Comic book movies have an interesting problem. They have to try to condense 40 years of continuity into a movie that is two hours long. There is a careful balance between making the story accessible to a person who has never read a comic in his or her life and not alienating the hardcore comic book fan-base that will give you repeat business. “X-Men: First Class” strikes the best balance of the two since “The Dark Knight.” The newest installment in the series about the super-powered team tells the origin story of Charles Xavier (James McAvoy) and his relationship with the man who will become his biggest rival, Erik Lensherr (Magneto, to us geeks).
Charles and Erik couldn’t come from more different backgrounds. Charles is born as the only child of a very affluent couple in the USA and Lensherr grows up in Poland during the Nazi occupation. Lensherr’s parents are taken away by soldiers and he tries to stop them and bends the gates using his power of control over metal. A doctor named Sebastien Shaw (Kevin Bacon) witnesses this and tries to recruit the young boy to work for him. When the boy can’t replicate his feat, Shaw kills Erik’s mother, sending him into a rage that destroys several rooms. The movie then jumps ahead to 1962 where we learn that Magneto is trying to track down the man who killed his mother and Xavier has recently been consulted by the government, which is trying to learn more about mutants and their abilities. The movie finds Magneto and Xavier teaming up with the US government in an attempt to track down other mutants. When they do, the mutants are forced to make a difficult decision: should they try to coexist with humans, or should they try to repress them, feeling they are inferior? It is here that the movie (and the comics before it) have really made an interesting statement. Xavier and Magneto are figureheads of the mutant movement in the same way that Martin Luther King Jr. and Malcolm X were of the civil rights movement, with Xavier and King favoring peace and understanding and Magneto and Malcolm X supporting mutant (and black) supremacy and separatism.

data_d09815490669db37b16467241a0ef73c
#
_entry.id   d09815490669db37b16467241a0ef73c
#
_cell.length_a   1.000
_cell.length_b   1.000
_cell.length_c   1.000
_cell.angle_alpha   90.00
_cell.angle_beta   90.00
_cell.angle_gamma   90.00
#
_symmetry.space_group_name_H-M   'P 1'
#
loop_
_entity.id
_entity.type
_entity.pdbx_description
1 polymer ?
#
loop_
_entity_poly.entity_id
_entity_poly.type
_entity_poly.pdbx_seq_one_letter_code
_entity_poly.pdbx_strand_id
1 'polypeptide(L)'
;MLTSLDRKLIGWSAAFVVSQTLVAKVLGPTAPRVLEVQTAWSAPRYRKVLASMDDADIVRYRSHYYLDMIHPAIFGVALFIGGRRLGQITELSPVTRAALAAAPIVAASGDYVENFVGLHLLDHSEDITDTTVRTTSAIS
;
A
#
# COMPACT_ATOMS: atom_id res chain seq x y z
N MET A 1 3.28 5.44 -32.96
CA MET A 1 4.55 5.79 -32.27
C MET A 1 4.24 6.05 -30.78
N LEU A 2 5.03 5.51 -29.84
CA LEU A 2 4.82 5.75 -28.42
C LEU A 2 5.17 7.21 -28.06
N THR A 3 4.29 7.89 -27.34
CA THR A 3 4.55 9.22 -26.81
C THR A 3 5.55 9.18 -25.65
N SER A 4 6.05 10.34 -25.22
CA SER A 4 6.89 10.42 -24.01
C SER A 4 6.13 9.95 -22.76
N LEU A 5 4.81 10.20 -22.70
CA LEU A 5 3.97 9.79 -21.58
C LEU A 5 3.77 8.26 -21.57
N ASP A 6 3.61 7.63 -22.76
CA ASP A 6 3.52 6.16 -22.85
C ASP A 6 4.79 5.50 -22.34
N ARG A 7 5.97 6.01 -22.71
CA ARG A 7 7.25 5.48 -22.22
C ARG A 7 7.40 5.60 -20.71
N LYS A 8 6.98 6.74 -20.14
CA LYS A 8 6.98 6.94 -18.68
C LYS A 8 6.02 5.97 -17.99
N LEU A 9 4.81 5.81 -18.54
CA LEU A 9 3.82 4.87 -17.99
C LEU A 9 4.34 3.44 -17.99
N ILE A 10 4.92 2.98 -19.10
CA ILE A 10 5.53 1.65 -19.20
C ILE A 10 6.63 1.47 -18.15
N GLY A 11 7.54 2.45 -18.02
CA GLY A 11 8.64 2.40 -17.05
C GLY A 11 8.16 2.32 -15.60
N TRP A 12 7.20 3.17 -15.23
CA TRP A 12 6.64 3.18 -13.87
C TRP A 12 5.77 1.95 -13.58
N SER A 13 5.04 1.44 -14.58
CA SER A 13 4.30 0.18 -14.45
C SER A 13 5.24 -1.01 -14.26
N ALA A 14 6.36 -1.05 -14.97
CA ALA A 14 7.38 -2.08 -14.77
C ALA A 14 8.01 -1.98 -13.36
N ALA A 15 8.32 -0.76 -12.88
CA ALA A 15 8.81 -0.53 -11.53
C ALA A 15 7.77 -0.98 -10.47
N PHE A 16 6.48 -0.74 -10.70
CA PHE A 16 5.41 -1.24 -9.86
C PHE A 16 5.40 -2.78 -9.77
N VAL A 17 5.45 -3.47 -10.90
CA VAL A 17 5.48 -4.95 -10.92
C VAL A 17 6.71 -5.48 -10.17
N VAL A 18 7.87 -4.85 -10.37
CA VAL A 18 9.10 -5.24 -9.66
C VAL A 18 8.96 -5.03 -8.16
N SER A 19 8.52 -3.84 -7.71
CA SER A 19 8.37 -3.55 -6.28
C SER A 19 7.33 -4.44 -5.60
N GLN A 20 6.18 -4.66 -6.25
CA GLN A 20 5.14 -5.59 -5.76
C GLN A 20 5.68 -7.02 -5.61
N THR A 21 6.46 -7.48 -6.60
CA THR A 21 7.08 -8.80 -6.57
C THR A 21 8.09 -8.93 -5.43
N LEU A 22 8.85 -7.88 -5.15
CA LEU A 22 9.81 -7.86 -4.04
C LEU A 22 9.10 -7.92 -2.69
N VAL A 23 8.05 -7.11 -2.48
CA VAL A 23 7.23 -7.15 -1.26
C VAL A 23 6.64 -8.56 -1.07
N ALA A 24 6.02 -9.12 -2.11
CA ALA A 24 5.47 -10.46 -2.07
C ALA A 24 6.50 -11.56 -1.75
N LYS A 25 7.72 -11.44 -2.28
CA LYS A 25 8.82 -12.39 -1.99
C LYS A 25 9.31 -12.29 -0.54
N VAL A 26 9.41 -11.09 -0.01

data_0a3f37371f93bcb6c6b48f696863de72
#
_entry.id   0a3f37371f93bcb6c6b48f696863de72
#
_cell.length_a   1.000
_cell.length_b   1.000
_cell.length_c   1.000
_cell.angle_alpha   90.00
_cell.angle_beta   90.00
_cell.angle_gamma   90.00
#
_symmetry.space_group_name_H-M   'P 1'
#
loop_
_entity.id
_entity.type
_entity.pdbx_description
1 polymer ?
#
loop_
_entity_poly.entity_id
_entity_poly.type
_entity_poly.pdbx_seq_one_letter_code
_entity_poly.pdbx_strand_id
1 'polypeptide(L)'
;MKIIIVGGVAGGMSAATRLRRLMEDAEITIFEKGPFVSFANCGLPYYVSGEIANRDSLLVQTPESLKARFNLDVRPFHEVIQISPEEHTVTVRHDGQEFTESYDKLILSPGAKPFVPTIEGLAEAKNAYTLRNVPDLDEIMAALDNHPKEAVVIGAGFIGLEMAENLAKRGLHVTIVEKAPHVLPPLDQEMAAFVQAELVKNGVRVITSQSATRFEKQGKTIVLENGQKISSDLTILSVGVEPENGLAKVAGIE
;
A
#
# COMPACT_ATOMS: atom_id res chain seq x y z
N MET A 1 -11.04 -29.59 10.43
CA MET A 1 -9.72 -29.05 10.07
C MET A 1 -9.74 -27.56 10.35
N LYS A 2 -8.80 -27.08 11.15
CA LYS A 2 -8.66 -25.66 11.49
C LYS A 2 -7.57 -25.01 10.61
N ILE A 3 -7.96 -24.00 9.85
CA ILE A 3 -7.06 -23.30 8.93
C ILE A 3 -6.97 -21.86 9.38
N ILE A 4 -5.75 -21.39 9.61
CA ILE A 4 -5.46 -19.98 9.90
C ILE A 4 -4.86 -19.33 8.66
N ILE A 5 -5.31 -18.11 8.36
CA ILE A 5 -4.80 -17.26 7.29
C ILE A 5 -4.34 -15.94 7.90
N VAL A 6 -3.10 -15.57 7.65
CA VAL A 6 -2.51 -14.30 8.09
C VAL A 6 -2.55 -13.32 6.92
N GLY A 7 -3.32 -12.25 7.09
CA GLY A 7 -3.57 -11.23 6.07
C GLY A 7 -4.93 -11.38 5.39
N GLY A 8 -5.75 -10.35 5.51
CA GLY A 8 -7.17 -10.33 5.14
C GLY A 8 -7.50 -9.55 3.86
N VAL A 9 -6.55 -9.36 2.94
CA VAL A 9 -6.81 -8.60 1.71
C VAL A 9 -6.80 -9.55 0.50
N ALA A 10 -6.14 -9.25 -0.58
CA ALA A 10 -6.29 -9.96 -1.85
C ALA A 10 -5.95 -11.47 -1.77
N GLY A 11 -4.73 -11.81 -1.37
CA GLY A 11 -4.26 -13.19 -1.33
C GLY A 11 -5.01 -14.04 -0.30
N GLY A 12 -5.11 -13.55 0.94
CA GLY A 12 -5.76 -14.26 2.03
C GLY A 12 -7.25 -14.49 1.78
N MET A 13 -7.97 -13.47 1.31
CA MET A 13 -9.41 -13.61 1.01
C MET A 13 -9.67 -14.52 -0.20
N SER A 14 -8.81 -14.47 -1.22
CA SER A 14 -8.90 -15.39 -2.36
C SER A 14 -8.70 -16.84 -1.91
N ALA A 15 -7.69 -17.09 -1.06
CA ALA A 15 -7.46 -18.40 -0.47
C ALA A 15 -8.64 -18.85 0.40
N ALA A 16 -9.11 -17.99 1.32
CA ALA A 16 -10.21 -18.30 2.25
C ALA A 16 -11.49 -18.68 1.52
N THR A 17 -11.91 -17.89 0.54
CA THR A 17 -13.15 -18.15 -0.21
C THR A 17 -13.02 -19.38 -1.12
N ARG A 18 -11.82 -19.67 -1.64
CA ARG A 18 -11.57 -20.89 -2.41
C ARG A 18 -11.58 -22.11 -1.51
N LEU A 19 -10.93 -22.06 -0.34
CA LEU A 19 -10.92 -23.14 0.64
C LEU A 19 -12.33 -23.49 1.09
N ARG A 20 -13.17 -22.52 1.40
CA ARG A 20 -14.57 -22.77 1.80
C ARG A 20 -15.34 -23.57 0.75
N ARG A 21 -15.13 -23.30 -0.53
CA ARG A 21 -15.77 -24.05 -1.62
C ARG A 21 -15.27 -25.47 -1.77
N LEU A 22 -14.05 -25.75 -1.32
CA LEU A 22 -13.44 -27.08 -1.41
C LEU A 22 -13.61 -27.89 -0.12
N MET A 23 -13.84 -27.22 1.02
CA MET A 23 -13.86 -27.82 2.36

The previously released movies following the X-Men have always followed Charles Xavier in his later years, and have portrayed him as a fatherly figure to all sorts of abandoned and abused super-powered humans known as mutants. In “First Class” McAvoy plays Xavier as a young man delivering a performance that is engaging and shows the character as a much more charismatic youth.
While McAvoy was impressive, the performance of Michael Fassbender as his arch-nemesis was even better. Not only does he have the most interesting story of all the mutants, he also has the biggest challenge. Fassbender brings to the character a degree of sympathy that wasn’t there in previous versions; you may not agree with his methods, but you understand why he does the things he does.
The movie surrounds its two strong leads with overall strong supporting actors. Bacon delivers a fairly menacing performance as the devilish Shaw, and Rose Byrne was very good as a human that allies herself with Xavier.
While some fans may be disappointed because they don’t follow the comics, and some average Joes may not quite understand what all these mutants are about, I found myself thoroughly enjoying this movie from start to finish.
3.5 out of 5 stars